The heat exchanger assembly itself, for use in such a boiler or independently, i.e. for other heat exchanger purposes, can form a unit consisting of the fins and tubes and a pair of plates at opposite ends through which the tubes emerge and where the tubes can be interconnected by elbows and/or tees to permit water flow from an inlet fitting to an outlet fitting.

While it has been found to be advantageous to have a twisted baffle in each of the uppermost tubes of the heat exchanger or the row of tubes closest to the heating source, it has also been discovered that the twisted baffles greatly improve the overall effectiveness of the heat exchanger and thus that each such tube of the heat exchanger should be provided with a respective twisted baffle. The twisted baffle can be sheet metal strips having a helical twist whereby edges of said strips lie along respective helices.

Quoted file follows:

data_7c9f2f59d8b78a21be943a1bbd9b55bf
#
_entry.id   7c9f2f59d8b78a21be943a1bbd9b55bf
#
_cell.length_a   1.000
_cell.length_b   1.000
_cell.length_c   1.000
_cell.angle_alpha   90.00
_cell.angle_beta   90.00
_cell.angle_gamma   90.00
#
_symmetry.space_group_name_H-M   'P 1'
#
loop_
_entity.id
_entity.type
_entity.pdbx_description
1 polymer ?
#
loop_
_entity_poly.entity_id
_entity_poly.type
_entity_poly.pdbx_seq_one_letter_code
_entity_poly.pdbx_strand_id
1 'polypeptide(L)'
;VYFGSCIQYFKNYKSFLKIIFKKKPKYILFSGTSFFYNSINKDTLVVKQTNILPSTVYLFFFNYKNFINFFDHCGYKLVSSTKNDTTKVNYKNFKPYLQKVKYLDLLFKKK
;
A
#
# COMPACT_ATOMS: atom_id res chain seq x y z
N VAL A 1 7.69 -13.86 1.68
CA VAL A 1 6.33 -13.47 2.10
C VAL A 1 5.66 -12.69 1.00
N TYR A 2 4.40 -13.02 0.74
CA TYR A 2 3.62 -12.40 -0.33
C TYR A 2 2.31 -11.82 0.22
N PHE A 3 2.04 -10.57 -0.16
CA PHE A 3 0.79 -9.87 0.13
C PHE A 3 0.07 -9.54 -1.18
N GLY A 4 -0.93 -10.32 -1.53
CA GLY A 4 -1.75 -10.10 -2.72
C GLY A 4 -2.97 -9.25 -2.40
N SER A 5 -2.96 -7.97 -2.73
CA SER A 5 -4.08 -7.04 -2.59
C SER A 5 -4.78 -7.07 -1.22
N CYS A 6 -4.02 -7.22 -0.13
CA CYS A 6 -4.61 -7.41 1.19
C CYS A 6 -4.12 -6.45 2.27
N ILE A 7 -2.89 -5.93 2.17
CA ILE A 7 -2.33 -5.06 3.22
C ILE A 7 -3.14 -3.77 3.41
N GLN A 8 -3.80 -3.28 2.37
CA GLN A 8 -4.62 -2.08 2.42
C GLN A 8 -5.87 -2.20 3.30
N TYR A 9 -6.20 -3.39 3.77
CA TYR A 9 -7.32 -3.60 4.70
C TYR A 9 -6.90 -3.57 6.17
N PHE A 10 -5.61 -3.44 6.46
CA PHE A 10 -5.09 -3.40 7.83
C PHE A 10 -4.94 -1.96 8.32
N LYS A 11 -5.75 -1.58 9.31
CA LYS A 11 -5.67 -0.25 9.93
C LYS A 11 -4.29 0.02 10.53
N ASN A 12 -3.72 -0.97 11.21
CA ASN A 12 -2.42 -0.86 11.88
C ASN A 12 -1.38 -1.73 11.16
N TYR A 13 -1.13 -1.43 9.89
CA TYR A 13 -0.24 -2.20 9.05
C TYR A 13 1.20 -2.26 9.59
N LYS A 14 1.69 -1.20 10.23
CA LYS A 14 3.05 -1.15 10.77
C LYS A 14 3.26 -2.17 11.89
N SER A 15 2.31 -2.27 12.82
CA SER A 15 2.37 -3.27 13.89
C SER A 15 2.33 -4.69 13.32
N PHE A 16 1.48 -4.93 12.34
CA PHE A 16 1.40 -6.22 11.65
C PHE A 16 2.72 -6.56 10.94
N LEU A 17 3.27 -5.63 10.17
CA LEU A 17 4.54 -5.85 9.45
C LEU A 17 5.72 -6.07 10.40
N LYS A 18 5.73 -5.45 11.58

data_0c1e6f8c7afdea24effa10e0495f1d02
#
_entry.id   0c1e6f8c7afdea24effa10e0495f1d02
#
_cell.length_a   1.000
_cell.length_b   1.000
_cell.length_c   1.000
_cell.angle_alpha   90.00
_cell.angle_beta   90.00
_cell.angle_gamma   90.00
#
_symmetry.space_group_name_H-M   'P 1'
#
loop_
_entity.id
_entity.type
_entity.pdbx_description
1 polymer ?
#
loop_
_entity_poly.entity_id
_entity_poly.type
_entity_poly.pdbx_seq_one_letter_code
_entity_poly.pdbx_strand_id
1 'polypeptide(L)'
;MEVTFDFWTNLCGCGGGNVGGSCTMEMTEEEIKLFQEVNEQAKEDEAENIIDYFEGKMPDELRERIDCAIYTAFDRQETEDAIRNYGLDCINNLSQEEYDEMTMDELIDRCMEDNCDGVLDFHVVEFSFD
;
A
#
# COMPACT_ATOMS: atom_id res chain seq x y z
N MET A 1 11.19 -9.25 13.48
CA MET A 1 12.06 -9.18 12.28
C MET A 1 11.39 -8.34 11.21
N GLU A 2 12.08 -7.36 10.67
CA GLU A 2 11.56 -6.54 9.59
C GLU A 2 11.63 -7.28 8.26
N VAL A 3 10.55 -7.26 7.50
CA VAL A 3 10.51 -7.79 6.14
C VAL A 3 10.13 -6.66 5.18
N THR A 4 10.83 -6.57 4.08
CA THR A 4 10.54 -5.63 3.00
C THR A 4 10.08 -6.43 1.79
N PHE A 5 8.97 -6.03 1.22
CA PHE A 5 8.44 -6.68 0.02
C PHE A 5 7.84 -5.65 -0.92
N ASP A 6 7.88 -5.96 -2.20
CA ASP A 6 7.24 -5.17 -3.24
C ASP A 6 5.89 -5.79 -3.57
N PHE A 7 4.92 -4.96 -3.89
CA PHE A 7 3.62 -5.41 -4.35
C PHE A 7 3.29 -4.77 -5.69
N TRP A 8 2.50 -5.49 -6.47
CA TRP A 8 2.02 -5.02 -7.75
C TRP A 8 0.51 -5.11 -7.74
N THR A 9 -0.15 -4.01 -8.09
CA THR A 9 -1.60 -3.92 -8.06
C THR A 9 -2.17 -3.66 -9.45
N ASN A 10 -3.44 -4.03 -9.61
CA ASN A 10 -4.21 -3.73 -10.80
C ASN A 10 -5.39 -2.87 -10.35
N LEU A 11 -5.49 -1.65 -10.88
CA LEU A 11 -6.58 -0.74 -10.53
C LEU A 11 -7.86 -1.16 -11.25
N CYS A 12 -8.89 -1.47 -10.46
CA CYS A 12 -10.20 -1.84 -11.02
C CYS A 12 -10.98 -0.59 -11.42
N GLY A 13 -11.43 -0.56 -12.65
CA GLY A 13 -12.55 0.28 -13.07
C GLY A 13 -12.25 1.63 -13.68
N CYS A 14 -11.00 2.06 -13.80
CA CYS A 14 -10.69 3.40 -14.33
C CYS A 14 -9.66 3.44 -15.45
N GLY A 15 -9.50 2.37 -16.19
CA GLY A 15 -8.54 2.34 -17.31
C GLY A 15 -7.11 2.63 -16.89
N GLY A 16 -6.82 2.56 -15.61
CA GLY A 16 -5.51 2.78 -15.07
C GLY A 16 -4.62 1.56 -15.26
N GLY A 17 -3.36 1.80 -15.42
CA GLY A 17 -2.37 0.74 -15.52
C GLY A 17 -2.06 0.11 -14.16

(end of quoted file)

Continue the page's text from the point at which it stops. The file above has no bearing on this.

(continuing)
Internal baffles within a heat exchanger tube are of course known and reference may be made to the turbulator of U.S. Pat. No. 4,044,796.

BRIEF DESCRIPTION OF THE DRAWING

The above and other objects, features, and advantages will become more readily apparent from the following description, reference being made to the accompanying drawing in which:

FIG. 1 is a perspective view from the top and rear of a downdraft boiler in accordance with the invention in diagrammatic form;

FIG. 2 is a somewhat exploded perspective view showing the main parts of that boiler;

FIG. 3 is an end view of the boiler from the front with the front cover, if any, removed;